Hong Kong belonged to Bao'an Commandery, Nanhai County until 757, in the reign of Emperor Shuzong, when it was changed to Dongguan Commandery, when the local government moved from Nantou to Daoyong. Most of the residents of Hong Kong at the time were still natives, as described in the prehistoric times chapter. Most of them were Ches and Yaos, with some Tankas along the coast. There have been no records of where the Ches and Yaos lived, nor any other sources that give us an idea where except the names of places (see the prehistoric times chapter).
The coastal Tankas were probably Yue descendants. Most lived in junks and fished. Some, who might have been descendents of the remaining troops of Lu Xun (see the previous chapter). Those fished and made salt for a living. There are numerous Tang kilns found along the coastal areas of Hong Kong, which proves that the Tankas were well spread along the Hong Kong coast. There is little we know about the people from the north who came south, although some artefacts belonging to them have been discovered in Tuen Mun.
Hong Kong society during the Ten Kingdoms period[edit | edit source]
Hong Kong belonged to Dongguan County, Guangzhou Prefecture, Southern Han during the Ten Kingdoms period. Near the end of the Tang Dynasty, Zhu Wen, a general of the rebel Huang Chao, surrendered to the Tang Dynasty. The emperor made him a powerful jiedushi. After being invited to kill off all eunuchs at court, he controlled the court and forced Emperor Zhaozong and the people to move to Luoyang. He then killed Zhaozong and made Ai emperor, then overthrew Ai and made himself the Emperor of Later Liang. Liu Yin, another jiedushi who ruled, amongst other places, Hong Kong, was made by Zhu the Prince of Nanping and later of Nanhai. Liu's brother, Liu Yan, after inheriting the title, made himself the emperor of Great Yue, and later Southern Han, the state which ruled Hong Kong until it gave in to the Song Dynasty.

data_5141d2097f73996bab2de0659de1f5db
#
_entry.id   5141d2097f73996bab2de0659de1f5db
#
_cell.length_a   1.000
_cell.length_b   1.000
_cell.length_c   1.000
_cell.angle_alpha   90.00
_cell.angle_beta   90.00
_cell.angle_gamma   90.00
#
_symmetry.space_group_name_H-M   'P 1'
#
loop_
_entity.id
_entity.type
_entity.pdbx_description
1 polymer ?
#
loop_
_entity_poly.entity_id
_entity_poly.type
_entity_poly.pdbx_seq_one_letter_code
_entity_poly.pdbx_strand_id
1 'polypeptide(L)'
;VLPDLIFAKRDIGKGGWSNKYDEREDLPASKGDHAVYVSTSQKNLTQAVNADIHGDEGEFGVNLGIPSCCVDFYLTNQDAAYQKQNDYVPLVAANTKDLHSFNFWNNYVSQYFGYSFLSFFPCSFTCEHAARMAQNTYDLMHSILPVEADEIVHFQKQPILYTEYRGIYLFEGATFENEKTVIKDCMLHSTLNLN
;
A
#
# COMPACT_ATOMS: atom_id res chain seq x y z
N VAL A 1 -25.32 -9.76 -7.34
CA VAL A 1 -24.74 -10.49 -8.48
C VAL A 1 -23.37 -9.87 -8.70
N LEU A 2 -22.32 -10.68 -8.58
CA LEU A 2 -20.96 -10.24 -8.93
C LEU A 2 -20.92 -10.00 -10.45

The office of coastguard and a military camp were set up in Tuen Mun. The camp was located at the foot of Pui Tu Shan, although there s no archaeological evidence for historians to learn about it.
During the rule of Northern Han, Chen Yan, an official in Tuen Mun, ordered that a statue of Pui To be made in 955. The statue can still be seen in Castle Peak Monsastery today. During the rule of Southern Han, Emperor Liu Chang decided to give Pui To Shan the name of Sui Ying Shan in 969, and did a stone tablet to commemorate that. The tablet did not survive. It was because the court was Buddhist at the time and therefore, such events were common, Castle Peak being a holy hill thanks to Pui To.
The sea from Tai Po Sea to Lantau had popular pearl-hunting sites. Tolo Harbour, in particular, was famous and was called Mei Zhu Lake. Liu Chang set up an administrative organisation called the Mei Zhu Du, and stationed by 2000 people. He hired pearl-divers to get pearls. Some went as deep as 500 metres below sea level, and many drowned as a result. As a result, Mei Zhu Du was abolished in the Song Dynasty.
Notes[edit | edit source]
- The origin of the name is unknown, although some claim it means 'a pass where troops are stationed'.
- The twenty-forth year of Kaiyuan.
- See Han Yu's poem on Wikisource.
- The eighth year of Ganyou.
- The twelfth year of Dabao